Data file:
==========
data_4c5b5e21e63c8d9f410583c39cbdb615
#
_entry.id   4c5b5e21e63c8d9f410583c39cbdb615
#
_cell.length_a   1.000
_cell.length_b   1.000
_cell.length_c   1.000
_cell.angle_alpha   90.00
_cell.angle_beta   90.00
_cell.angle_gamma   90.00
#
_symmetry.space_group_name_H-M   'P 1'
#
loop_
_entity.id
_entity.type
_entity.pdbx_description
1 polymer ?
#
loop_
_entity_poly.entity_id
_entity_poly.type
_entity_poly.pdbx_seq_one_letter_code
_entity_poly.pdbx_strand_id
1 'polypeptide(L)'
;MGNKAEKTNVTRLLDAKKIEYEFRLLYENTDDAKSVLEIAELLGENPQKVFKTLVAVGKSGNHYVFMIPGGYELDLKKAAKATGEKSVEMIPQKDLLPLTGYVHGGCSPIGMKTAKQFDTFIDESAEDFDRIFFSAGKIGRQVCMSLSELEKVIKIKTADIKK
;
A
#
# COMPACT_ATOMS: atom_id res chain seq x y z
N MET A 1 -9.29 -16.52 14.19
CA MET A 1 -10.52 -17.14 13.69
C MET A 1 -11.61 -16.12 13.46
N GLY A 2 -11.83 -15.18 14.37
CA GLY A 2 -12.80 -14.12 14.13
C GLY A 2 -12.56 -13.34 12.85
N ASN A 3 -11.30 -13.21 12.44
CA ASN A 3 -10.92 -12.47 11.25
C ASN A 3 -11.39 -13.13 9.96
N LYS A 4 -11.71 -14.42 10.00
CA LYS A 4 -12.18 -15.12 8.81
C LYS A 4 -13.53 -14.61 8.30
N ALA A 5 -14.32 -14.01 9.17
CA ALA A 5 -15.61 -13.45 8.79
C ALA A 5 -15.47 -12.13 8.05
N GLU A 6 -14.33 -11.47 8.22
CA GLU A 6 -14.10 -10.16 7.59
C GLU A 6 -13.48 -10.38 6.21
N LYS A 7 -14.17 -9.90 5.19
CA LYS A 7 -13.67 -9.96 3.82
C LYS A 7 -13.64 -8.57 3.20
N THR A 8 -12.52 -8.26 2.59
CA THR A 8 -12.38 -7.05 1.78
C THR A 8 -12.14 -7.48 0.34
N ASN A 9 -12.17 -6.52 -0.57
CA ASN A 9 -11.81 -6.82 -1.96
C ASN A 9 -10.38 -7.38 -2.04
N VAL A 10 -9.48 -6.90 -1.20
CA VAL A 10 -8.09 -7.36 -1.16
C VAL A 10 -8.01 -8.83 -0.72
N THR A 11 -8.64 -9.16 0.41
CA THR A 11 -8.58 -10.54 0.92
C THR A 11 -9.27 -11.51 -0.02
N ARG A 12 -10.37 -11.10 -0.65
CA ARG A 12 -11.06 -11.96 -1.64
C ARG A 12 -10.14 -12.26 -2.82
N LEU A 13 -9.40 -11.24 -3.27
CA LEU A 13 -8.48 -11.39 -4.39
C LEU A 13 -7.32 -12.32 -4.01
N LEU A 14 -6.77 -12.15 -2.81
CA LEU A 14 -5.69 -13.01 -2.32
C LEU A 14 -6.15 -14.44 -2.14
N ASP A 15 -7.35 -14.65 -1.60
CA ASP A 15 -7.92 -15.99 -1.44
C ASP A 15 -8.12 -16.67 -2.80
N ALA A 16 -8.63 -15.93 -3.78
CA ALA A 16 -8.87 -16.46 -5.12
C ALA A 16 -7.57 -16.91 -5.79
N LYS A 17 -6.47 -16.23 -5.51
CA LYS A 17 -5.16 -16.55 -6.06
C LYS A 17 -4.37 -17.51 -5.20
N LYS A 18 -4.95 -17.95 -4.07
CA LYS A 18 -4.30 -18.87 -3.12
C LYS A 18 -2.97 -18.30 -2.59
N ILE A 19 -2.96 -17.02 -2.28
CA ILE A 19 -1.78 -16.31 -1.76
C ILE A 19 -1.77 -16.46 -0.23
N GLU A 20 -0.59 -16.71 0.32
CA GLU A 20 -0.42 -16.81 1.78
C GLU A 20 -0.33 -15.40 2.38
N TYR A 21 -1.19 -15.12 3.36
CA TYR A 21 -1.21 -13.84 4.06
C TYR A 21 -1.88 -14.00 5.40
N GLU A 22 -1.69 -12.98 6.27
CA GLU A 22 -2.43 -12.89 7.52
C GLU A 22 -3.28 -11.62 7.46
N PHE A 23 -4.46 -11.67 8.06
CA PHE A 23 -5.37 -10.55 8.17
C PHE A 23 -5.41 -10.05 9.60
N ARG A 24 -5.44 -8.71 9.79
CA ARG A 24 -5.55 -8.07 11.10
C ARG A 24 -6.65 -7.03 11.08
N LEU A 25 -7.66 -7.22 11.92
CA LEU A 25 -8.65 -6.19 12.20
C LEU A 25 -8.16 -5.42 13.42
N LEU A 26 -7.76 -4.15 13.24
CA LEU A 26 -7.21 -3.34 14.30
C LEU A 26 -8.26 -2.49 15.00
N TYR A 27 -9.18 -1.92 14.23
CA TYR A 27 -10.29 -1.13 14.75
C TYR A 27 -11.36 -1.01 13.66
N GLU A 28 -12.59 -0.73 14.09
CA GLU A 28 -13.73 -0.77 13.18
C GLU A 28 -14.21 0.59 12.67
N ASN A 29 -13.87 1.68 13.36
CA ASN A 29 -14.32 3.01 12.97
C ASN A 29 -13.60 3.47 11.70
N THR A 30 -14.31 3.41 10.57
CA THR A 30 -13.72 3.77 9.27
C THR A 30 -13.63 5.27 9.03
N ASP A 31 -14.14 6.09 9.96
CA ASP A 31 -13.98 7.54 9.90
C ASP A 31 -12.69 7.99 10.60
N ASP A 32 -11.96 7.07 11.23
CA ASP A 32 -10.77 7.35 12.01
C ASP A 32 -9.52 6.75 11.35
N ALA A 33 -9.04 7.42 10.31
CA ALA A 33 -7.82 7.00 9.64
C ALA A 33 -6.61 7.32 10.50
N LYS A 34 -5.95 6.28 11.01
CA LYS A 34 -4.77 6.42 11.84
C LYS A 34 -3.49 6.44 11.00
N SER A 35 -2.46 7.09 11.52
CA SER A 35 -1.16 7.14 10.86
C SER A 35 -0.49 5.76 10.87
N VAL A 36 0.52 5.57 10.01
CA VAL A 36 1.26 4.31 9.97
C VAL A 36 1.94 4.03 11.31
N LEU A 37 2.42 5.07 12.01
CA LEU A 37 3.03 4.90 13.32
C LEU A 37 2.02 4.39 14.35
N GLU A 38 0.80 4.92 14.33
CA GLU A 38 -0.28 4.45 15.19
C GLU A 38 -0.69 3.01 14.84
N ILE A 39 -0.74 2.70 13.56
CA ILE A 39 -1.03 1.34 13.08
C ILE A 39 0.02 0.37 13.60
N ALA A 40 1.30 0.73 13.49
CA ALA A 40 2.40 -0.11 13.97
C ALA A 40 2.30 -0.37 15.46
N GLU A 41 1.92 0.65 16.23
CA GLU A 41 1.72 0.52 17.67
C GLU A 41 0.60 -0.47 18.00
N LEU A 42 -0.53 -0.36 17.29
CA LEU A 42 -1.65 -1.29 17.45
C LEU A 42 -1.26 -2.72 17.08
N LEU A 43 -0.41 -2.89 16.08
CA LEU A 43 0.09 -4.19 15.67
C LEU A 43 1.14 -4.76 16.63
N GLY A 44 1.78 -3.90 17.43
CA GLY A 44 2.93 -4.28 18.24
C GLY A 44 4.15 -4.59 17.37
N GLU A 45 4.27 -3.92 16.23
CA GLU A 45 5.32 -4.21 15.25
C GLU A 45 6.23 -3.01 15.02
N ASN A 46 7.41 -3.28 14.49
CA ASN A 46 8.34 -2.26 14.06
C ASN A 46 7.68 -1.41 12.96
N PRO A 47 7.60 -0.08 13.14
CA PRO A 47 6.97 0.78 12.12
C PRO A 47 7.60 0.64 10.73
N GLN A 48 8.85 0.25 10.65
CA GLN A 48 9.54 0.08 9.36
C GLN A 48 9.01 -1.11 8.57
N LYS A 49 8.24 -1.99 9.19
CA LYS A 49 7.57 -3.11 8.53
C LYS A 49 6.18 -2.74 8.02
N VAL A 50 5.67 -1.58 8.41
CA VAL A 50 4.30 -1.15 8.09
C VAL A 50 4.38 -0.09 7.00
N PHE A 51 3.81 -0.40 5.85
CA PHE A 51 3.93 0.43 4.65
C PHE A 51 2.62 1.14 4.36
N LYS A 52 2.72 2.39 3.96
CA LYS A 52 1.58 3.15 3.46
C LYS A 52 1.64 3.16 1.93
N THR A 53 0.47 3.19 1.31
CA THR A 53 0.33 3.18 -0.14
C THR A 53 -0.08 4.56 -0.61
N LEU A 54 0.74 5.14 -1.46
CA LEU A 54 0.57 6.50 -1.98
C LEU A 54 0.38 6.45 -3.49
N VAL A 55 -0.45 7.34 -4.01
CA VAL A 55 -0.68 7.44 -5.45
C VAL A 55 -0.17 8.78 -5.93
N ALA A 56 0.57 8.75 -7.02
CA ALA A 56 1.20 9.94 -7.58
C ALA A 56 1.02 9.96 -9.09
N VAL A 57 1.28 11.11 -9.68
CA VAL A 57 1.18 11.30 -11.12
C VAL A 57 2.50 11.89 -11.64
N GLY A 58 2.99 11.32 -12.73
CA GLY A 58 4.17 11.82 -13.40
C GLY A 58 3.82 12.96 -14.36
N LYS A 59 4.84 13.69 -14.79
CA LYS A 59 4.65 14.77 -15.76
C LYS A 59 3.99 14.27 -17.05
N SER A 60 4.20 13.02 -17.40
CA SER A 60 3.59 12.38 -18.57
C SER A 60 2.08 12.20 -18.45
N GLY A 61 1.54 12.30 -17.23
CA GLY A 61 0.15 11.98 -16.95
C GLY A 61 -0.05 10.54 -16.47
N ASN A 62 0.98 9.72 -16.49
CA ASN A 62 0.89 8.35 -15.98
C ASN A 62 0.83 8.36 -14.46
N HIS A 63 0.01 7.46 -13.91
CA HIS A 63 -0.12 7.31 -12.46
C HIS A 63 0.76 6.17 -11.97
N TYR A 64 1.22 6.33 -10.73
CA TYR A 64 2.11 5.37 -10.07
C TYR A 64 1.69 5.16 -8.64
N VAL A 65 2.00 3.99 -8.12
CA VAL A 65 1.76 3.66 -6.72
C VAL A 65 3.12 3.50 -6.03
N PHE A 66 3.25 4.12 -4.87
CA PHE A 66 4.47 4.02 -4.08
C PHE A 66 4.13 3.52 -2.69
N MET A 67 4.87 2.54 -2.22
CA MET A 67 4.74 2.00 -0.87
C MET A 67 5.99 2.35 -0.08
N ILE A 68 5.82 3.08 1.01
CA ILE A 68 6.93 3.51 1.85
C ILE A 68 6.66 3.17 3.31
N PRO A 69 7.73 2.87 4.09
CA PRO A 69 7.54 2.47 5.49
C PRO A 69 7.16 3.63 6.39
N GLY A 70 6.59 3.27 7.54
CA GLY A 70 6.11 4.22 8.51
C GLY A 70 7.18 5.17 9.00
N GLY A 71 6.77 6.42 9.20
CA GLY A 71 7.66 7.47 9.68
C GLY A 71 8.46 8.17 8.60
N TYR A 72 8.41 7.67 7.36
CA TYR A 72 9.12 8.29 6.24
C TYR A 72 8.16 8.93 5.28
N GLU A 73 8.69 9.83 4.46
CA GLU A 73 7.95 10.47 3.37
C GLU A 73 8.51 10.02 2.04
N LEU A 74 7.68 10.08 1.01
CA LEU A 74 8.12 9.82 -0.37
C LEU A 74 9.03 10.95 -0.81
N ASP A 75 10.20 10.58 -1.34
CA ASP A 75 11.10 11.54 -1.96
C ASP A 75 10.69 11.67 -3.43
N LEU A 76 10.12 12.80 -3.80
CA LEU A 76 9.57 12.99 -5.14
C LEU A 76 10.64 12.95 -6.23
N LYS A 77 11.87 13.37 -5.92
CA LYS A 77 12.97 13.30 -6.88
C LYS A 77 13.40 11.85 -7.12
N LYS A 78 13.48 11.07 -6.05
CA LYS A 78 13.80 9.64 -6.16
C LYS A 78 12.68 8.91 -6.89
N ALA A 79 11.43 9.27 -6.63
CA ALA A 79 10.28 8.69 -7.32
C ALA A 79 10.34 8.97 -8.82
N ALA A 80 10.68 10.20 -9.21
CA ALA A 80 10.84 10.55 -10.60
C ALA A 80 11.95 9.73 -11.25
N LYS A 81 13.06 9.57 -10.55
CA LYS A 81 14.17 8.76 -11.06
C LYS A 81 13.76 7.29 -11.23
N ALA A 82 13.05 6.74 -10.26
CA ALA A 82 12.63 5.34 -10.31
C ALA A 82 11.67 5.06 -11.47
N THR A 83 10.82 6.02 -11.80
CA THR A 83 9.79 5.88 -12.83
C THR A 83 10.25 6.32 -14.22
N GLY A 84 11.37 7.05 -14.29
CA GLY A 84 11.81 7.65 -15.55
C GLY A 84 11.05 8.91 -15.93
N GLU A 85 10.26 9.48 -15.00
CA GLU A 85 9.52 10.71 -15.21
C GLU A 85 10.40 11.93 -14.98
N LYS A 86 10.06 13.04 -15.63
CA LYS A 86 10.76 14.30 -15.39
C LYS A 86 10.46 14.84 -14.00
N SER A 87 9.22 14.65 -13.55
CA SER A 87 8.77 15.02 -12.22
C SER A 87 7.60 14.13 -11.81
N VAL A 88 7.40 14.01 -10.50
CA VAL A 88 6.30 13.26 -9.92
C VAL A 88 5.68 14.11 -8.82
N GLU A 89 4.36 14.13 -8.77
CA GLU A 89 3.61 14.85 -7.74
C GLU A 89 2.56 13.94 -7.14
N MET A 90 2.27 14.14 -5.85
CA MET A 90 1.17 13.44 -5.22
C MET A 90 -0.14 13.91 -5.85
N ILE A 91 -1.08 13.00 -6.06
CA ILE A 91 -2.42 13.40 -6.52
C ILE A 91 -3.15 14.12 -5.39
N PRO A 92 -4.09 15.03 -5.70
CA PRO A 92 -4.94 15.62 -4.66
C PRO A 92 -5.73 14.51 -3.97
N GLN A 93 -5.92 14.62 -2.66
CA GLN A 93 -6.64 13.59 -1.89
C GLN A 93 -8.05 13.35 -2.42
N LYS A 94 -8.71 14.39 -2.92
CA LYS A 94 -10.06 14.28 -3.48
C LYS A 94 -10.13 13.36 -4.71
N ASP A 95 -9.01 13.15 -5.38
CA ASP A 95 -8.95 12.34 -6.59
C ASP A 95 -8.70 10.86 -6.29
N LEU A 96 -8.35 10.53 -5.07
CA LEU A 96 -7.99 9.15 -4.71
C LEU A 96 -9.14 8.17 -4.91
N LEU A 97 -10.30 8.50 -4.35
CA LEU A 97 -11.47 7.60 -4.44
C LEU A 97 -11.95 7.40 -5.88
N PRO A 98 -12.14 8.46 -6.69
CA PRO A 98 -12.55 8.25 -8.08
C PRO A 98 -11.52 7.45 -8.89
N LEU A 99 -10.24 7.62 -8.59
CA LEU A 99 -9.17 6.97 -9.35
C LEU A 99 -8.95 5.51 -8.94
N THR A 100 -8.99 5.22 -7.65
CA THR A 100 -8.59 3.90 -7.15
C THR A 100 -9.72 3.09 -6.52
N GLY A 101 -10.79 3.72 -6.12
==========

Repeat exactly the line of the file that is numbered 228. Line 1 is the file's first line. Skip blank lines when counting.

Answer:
C PHE A 66 4.13 3.52 -2.69